Jim Ross thinks there’s a lot of potential in All Elite Wrestling but they need to build their own talent without concerning themselves with what anyone else is doing.
In build for his live Huntsville, Alabama show with Conrad Thompson and Tony Schiavone last week, Jim Ross spoke with WrestleZone’s Dominic DeAngelo, both about topics in-ring and out. With the Super Bowl just capping off a few days before their conversation, JR was asked about the team aspect of wrestling and how strong that dynamic is backstage with All Elite Wrestling.
“I think we have a healthy locker room being built. There’s leaders there. There’s young guys that want to be led, want to be taught, coached up, and you’ve got veterans on your squad. We have several. We live by our champion, Chris Jericho,” who JR credits highly for any sort of input, both on the heads or tails side with babyfaces and heels alike.
“How do you not respect and follow the lead of a Chris Jericho who’s reinvented himself over and over again—always for the better, always leading to more success at a high-level? So if you’re a young guy and you’re wanting to talk about being a wrestling villain or fan-favorite or whatever it may be, Chris Jericho’s a great source of information with that.”
With how fast-paced technology is today, JR is aware of how imperative it is to engage an audience quickly, but also sees pitfalls in regards to cultivating a well thought out story that can be told over months at a time.
“It’s a sad thing because that’s how you invest emotionally in the characters and that’s how they become big stars and part of that is how they’re booked. You can’t book somebody 50/50. They win one week, they lose the next, that’s silly. Nobody merits from that and the way you get talent over is you get guys on a roll.
“That’s the thing about our team is we got The Young Bucks, Kenny Omega, Cody – they can all get on a roll. They can have great matches with anybody and some people, most teams they can have great matches and some teams they can have matches that are absolutely extraordinary so we got the right chemistry, I think.”
It’s not just established talent that Jim Ross enjoys interacting with. A great deal of his satisfaction comes from working with the up-and-coming stars of the AEW roster.
“Darby Allin’s got a great future I think. He reminds me of a very young Jeff Hardy. I love Jungle Boy Jack Perry. I think he’s got unlimited upside. He kind of reminds me of an early-20-something-year-old Kevin Von Erich. I like him a lot…I mentioned on the air that Sammy Guevara is a little Eddie Guerrero-ish. Great personality, never going to beat anybody with his size, he’s gonna beat him with his technique, his skill set and his speed and so forth. So we’re just going to continue to keep trying to get these guys over.”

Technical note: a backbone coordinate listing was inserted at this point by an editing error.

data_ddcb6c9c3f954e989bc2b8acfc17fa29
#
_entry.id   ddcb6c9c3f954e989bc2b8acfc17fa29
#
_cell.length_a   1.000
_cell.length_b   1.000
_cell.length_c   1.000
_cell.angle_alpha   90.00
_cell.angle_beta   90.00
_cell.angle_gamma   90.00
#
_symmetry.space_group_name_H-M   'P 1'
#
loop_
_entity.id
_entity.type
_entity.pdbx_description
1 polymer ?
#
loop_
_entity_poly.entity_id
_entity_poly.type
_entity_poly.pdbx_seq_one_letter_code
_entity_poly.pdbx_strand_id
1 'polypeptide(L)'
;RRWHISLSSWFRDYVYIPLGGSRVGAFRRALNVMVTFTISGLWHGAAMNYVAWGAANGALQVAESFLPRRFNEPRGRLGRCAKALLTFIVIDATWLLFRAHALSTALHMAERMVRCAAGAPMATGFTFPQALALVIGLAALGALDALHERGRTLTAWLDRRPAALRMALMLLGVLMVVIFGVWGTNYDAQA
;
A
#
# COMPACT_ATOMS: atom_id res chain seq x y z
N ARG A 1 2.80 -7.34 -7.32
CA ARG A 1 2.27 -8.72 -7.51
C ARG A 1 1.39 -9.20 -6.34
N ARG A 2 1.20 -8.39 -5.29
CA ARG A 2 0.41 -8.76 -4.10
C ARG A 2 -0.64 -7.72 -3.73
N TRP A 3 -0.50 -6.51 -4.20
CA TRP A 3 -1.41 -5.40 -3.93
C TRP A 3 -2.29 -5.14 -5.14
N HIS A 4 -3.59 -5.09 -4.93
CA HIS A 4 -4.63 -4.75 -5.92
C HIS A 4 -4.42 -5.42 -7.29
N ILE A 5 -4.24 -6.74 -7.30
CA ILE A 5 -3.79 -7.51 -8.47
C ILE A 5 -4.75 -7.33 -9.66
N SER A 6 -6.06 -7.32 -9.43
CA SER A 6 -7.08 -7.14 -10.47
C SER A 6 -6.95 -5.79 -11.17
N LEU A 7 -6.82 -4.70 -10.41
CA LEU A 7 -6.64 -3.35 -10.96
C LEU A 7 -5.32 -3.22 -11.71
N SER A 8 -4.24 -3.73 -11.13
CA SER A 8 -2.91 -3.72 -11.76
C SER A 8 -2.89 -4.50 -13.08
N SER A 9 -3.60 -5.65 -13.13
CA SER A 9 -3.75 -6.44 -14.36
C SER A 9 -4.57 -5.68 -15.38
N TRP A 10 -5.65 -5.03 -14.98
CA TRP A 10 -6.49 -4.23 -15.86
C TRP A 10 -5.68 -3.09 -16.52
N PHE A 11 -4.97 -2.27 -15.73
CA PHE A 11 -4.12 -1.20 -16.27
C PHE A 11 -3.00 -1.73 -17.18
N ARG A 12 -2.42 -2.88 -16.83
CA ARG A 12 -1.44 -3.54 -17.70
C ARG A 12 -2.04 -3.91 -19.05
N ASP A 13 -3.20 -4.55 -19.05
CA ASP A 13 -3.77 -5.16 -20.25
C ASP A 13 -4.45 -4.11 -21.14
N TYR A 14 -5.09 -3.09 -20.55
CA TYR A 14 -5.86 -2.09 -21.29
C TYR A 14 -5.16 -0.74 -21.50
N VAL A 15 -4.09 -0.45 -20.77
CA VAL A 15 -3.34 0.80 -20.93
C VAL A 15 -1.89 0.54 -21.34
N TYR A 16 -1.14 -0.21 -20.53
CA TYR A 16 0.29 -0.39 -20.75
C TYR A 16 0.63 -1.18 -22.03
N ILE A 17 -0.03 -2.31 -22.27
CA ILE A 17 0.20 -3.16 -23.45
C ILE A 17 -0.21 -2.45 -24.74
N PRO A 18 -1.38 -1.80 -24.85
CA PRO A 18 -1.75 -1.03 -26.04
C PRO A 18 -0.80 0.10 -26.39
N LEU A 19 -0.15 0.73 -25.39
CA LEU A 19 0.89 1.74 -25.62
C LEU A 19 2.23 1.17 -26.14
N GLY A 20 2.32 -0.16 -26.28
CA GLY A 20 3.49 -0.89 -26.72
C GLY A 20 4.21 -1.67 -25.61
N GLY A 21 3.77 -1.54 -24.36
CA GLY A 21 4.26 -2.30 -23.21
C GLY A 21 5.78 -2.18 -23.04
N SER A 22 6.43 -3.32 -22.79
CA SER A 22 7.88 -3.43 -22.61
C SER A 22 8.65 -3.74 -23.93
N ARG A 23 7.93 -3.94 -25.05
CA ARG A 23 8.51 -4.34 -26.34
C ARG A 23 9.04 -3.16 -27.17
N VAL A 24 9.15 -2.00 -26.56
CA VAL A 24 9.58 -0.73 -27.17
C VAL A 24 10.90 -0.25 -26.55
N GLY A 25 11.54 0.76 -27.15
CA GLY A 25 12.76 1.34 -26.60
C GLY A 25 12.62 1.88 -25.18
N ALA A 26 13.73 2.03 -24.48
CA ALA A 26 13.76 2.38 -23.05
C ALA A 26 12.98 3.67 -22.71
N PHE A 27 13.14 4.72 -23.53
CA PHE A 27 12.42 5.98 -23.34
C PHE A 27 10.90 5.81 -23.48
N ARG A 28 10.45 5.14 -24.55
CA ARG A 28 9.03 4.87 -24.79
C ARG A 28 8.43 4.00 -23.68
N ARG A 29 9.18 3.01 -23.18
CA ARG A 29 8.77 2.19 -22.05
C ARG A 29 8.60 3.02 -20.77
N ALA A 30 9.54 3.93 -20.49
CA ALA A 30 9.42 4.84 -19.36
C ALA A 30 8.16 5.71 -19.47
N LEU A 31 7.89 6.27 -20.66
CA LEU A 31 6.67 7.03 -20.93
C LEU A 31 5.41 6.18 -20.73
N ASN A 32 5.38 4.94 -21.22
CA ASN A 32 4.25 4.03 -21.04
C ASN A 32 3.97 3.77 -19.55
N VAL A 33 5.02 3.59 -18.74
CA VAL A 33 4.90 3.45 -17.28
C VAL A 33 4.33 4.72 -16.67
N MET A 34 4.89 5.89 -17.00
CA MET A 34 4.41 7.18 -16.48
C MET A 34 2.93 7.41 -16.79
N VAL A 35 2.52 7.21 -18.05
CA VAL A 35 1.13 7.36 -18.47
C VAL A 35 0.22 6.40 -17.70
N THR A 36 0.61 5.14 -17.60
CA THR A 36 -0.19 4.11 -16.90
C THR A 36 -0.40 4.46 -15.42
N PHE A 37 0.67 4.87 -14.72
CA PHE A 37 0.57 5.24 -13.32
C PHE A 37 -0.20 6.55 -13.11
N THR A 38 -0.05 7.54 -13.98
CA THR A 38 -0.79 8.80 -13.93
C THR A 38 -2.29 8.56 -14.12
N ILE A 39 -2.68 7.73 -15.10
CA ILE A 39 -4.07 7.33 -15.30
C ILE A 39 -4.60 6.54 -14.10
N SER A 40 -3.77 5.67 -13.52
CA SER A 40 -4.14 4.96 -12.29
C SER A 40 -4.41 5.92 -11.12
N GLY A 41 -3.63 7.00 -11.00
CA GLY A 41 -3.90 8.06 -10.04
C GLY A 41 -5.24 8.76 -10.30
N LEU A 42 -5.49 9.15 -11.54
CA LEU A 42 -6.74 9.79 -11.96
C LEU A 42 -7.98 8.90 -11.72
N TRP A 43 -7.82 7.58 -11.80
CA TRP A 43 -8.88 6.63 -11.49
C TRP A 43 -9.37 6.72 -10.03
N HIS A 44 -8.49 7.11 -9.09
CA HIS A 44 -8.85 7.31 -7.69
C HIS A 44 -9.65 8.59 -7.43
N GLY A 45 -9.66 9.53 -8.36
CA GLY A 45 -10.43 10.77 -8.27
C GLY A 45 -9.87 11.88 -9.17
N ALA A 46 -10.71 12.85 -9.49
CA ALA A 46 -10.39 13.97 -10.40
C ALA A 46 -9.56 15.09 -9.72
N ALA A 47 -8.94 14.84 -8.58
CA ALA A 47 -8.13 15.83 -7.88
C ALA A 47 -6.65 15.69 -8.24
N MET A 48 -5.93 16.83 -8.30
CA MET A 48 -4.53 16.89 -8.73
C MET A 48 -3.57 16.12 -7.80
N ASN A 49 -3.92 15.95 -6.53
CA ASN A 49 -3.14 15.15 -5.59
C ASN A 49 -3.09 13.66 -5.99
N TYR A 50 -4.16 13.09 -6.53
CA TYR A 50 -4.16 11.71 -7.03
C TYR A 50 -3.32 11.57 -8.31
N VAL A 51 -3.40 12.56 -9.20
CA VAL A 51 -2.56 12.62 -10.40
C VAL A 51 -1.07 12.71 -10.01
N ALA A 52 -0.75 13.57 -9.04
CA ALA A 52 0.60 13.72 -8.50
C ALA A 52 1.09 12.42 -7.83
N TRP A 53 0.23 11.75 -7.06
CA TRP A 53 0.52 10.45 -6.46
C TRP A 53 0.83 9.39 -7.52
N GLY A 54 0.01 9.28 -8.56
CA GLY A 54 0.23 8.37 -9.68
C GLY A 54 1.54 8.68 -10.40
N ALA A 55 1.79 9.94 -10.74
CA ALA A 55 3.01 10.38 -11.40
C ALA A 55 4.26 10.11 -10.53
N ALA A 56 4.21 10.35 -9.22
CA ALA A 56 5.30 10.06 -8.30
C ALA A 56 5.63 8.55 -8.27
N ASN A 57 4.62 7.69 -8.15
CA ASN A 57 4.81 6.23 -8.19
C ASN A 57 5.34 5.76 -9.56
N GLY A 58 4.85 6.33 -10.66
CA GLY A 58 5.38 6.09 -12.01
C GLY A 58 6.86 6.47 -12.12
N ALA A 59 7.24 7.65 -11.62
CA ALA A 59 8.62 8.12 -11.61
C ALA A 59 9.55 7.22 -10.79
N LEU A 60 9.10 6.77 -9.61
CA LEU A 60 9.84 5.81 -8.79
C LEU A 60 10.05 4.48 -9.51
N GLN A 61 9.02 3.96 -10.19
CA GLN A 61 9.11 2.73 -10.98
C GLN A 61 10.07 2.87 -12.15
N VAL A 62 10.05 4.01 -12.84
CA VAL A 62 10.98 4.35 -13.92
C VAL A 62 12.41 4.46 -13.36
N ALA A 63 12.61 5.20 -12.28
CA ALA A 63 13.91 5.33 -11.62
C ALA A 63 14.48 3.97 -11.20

A good deal of the AEW talent is new, but so is the product in its entirety and keeping in mind to allow such talent to flourish is imperative to developing the AEW product and brand.
“Everything’s new. Our best days obviously would be ahead of us because that’s just the nature of the beast, but if you and I have this conversation a year from now, I hope that we’ll be able to talk about all the great things that we’ve seen develop and how some of these talents have taken ownership of their own in-ring personality and persona.”
JR mentions that furthering the product is between the EVPs and Tony Khan, who he gives immense credit to in respecting the business’ storied history.
“A very real, devout, sincere fan of wrestling and that’s one of the things I love about working there because the respect factor is off the charts so I love that. And so for his sake and his family’s money that we’ve been investing in this, we want to help build up a strong brand, and we’re off to a good start.”
What AEW is sure to not do is worry about ratings, nor reacting to what the WWE television product is doing.
“Look, we have to be realistic about things. The more that AEW devotes more time than they devote on WWE and what they’re doing, we’re wasting time on our own product. If we’re thinking about them, we ain’t thinking about us. I don’t care what the ratings do. It’s irrelevant to me what the ratings do—that’s a good sound byte. I don’t care about it because all we can do is work our ass off and provide a great product or as best as we are being produced to do, that’s what we have to worry about, not the other stuff. So I believe if we spend all our time working on how to get us better and improve our team and not worry about anybody else’s team because we can’t change or affect it. Too many of us worry about things that we have absolutely no control over.”
And as far as attaching the aforementioned Jungle Boy with his real name Jack Perry? Jack doesn’t mind and JR explains his very valid reason for doing such, one of which being a tip of the cap to his late father, Luke Perry.
“Jack doesn’t mind because he can’t be Jungle Boy when he’s 35 or 40. It’s an insult to our audience if we’re still calling him ‘Jungle Boy’ when he gets older, right now it’s fine. If you look at the big picture and to get his name out there and establish his name identity as Jungle Boy Jack Perry is a good deal. Plus, it doesn’t hurt to pay some tribute to his father who really wanted his son to do what he’s doing right now and the late Luke Perry was a pop culture icon and so I’m not saying that we’re riding Luke Perry’s coattails for Jack, no, but to ignore that they’re father and son is bad storytelling.”
(Transcription credit should go to @DominicDeAngelo of WrestleZone)
You can hear the entire interview with Jim Ross below: